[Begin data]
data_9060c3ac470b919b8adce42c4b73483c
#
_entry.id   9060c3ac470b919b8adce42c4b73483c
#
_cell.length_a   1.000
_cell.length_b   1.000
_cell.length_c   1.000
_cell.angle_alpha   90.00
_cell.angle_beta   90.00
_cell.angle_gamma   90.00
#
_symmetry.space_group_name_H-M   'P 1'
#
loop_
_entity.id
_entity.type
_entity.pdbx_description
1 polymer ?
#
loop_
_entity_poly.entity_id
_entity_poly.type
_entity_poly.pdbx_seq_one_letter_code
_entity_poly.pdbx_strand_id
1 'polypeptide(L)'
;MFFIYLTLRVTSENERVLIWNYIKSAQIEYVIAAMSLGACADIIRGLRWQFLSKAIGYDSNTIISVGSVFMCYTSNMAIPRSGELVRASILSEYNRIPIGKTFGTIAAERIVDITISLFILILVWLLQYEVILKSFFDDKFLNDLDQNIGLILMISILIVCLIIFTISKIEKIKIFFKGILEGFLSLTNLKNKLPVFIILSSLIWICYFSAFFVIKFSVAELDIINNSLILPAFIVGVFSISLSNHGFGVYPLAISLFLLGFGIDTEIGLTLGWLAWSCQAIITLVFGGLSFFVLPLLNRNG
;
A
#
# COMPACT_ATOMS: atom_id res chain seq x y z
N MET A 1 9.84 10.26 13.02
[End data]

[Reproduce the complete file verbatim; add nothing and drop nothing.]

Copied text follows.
data_9060c3ac470b919b8adce42c4b73483c
#
_entry.id   9060c3ac470b919b8adce42c4b73483c
#
_cell.length_a   1.000
_cell.length_b   1.000
_cell.length_c   1.000
_cell.angle_alpha   90.00
_cell.angle_beta   90.00
_cell.angle_gamma   90.00
#
_symmetry.space_group_name_H-M   'P 1'
#
loop_
_entity.id
_entity.type
_entity.pdbx_description
1 polymer ?
#
loop_
_entity_poly.entity_id
_entity_poly.type
_entity_poly.pdbx_seq_one_letter_code
_entity_poly.pdbx_strand_id
1 'polypeptide(L)'
;MFFIYLTLRVTSENERVLIWNYIKSAQIEYVIAAMSLGACADIIRGLRWQFLSKAIGYDSNTIISVGSVFMCYTSNMAIPRSGELVRASILSEYNRIPIGKTFGTIAAERIVDITISLFILILVWLLQYEVILKSFFDDKFLNDLDQNIGLILMISILIVCLIIFTISKIEKIKIFFKGILEGFLSLTNLKNKLPVFIILSSLIWICYFSAFFVIKFSVAELDIINNSLILPAFIVGVFSISLSNHGFGVYPLAISLFLLGFGIDTEIGLTLGWLAWSCQAIITLVFGGLSFFVLPLLNRNG
;
A
#
# COMPACT_ATOMS: atom_id res chain seq x y z
N MET A 1 9.84 10.26 13.02